"You truly believe that there's hope for them?"

"Neron could have found them if Faragher would only have given him enough time," he said as he put his arms around her. "That's what I believe."

Catreeney relaxed in his embrace and smiled. "Then," she said, "so do I."

"Fynlo surrendered his keg to her and sped away to return at once with a keg of his own to plant in the sand against hers. He bowed grandly before her, seated himself and kissed her hand. They had always savored the seaside after sunset together. The first purple-rib of the evening began singing as if it had already been doing so for hours. As the last light faded, purple-ribs were calling from the woods all up and down the beach.
Catreeney nestled her head under his chin. A shivering owl called from the timber on the far side of the camp. She thought she heard a muffled pop in the sand behind them and lifted her head just as Dyr came down furiously with his club, completely smashing Fynlo's head. She sprang to her feet with a throat shredding scream only to have Dyr grab her and clap his meaty hand over her mouth. She bit him immediately and screamed again as he yanked away his hand.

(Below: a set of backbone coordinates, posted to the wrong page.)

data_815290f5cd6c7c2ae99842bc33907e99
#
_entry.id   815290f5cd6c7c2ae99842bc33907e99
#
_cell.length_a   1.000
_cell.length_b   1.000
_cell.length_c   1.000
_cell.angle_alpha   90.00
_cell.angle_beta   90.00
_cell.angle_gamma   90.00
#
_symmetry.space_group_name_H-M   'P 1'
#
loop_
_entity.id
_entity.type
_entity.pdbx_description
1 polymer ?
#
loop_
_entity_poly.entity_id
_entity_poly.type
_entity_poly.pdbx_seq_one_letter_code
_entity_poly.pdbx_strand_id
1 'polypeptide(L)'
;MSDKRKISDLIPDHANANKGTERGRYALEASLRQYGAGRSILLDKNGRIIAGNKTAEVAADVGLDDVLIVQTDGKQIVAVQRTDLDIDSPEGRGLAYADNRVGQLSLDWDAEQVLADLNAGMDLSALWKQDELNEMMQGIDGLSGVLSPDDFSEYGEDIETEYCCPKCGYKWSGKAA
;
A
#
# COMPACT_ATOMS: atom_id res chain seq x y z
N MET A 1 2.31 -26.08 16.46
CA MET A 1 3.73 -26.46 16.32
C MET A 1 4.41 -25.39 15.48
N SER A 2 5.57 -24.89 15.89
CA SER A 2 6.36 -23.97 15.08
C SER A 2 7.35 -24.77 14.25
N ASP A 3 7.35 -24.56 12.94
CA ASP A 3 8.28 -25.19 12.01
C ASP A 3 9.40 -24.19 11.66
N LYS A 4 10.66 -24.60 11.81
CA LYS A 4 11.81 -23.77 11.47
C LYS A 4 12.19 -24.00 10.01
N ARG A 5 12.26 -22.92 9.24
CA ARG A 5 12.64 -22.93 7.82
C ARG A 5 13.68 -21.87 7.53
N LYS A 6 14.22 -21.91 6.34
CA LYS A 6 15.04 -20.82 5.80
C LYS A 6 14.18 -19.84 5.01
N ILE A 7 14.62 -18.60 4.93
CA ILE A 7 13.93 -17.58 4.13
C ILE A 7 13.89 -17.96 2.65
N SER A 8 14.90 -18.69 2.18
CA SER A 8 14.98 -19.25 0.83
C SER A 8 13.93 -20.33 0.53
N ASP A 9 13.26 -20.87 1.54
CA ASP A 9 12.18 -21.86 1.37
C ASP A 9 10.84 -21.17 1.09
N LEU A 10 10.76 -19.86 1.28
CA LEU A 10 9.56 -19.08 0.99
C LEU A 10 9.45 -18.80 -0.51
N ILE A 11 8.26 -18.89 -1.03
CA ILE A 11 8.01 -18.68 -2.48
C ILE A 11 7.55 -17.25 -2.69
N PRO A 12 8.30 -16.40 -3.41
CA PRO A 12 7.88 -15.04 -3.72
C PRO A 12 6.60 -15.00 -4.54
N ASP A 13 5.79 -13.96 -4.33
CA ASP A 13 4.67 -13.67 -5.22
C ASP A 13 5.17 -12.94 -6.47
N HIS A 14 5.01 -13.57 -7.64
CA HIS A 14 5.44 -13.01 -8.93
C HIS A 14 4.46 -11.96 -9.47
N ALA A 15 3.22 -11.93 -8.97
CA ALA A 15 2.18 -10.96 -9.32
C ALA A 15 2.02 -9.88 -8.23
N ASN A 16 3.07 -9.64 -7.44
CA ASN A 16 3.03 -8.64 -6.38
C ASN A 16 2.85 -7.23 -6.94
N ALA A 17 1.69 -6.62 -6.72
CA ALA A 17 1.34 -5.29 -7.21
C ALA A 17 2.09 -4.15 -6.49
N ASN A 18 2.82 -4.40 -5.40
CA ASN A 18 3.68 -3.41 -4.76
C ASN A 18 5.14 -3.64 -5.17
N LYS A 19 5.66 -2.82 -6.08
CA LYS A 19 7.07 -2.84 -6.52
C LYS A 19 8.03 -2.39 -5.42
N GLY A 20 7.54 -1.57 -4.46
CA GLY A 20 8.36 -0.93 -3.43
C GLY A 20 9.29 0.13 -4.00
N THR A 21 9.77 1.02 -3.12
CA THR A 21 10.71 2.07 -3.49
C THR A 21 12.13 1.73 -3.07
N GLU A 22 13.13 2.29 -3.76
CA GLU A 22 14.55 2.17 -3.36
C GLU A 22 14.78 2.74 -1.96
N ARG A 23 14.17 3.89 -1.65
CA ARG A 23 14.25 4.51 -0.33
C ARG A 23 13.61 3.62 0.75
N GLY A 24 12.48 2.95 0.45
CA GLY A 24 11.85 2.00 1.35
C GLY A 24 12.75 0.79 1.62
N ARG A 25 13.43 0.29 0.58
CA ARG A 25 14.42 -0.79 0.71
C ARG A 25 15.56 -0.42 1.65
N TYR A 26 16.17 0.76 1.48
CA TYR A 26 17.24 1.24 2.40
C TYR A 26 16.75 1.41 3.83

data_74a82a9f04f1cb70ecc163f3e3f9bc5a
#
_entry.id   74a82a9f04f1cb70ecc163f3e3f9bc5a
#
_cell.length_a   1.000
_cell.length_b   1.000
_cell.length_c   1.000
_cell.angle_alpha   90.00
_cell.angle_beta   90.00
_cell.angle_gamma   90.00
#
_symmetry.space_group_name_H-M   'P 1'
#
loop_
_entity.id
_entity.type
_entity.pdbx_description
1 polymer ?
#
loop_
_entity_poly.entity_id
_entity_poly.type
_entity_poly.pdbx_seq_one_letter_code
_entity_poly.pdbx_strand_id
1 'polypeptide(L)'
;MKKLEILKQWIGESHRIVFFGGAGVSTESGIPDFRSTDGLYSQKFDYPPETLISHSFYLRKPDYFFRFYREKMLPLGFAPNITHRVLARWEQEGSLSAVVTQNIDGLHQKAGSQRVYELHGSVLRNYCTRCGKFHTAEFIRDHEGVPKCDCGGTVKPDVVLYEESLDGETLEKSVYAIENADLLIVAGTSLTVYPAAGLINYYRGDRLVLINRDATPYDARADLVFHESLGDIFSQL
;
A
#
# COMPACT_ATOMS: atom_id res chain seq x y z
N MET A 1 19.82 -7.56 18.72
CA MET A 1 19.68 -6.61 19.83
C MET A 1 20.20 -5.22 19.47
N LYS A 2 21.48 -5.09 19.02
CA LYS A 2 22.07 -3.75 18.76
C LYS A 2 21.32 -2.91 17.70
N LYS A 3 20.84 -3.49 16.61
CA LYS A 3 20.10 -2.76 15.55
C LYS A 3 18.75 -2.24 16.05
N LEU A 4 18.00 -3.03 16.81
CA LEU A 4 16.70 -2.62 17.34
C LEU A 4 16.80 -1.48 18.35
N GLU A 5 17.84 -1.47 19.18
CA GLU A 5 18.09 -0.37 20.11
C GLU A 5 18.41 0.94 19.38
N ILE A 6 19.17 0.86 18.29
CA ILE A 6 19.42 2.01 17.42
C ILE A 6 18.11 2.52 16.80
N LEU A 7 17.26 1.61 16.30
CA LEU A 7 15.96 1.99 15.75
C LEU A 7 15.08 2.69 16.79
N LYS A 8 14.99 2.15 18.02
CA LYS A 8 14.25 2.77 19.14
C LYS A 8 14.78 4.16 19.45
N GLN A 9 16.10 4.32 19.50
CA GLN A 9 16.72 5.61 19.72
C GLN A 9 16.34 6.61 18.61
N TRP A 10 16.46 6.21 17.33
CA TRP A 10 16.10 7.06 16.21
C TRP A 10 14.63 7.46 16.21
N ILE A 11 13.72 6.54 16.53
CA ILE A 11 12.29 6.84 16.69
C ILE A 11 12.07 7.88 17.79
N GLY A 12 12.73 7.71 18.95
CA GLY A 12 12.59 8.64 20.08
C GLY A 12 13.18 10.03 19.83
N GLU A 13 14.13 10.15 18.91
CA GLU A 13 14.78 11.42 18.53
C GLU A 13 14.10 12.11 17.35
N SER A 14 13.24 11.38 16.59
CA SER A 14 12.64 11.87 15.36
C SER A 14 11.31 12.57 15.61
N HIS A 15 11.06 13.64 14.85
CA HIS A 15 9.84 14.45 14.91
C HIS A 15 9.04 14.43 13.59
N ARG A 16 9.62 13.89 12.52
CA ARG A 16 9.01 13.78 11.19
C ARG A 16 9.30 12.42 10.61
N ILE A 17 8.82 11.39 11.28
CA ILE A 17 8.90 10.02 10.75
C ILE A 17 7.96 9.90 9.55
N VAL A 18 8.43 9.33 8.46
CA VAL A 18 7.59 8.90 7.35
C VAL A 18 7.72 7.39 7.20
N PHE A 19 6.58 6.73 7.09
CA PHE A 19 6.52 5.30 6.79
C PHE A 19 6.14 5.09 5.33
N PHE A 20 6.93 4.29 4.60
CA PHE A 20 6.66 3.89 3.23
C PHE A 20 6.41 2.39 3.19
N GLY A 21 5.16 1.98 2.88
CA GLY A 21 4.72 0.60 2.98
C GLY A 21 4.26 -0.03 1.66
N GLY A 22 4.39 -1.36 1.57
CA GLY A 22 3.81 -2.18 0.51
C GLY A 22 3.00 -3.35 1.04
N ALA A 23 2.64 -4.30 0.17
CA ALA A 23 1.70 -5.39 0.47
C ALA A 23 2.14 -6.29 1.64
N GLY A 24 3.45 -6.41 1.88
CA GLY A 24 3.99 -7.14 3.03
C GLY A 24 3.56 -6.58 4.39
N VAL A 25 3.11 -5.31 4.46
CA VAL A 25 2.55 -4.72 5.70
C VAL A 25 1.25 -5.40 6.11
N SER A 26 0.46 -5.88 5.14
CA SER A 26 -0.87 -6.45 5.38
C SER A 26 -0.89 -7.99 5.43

"Veyf-nafan nip snaf vi-yaph-ny!" he woofed as he smacked her with his bitten hand, knocking her senseless. "When-will you mudful hollow-heads finally grovel-crawl and big-nod-see Dyrney be your thunder-thumps? Dyrney be everything's thunder-thumps since we crawl-out-of the ground. Arrdsey-phnyr-phey-fne said-so."   

Sigurd sat bolt upright at the sound of Catreeny's screams. He gave his head a shake, threw back his covers and quietly slid his claymore out of its sheath. He held his breath, listening intently. He set down his sword for a moment and pulled on his breeches. Not certain that he was hearing his own noise or something outside, he eased his way out of his tent without bothering with his shirt or shoes. Before him stood a trollbrute, looking the other way. With one big step and a furious swing, the troll's head flew from his shoulders with a metallic ping and rolled into the side of a nearby tent.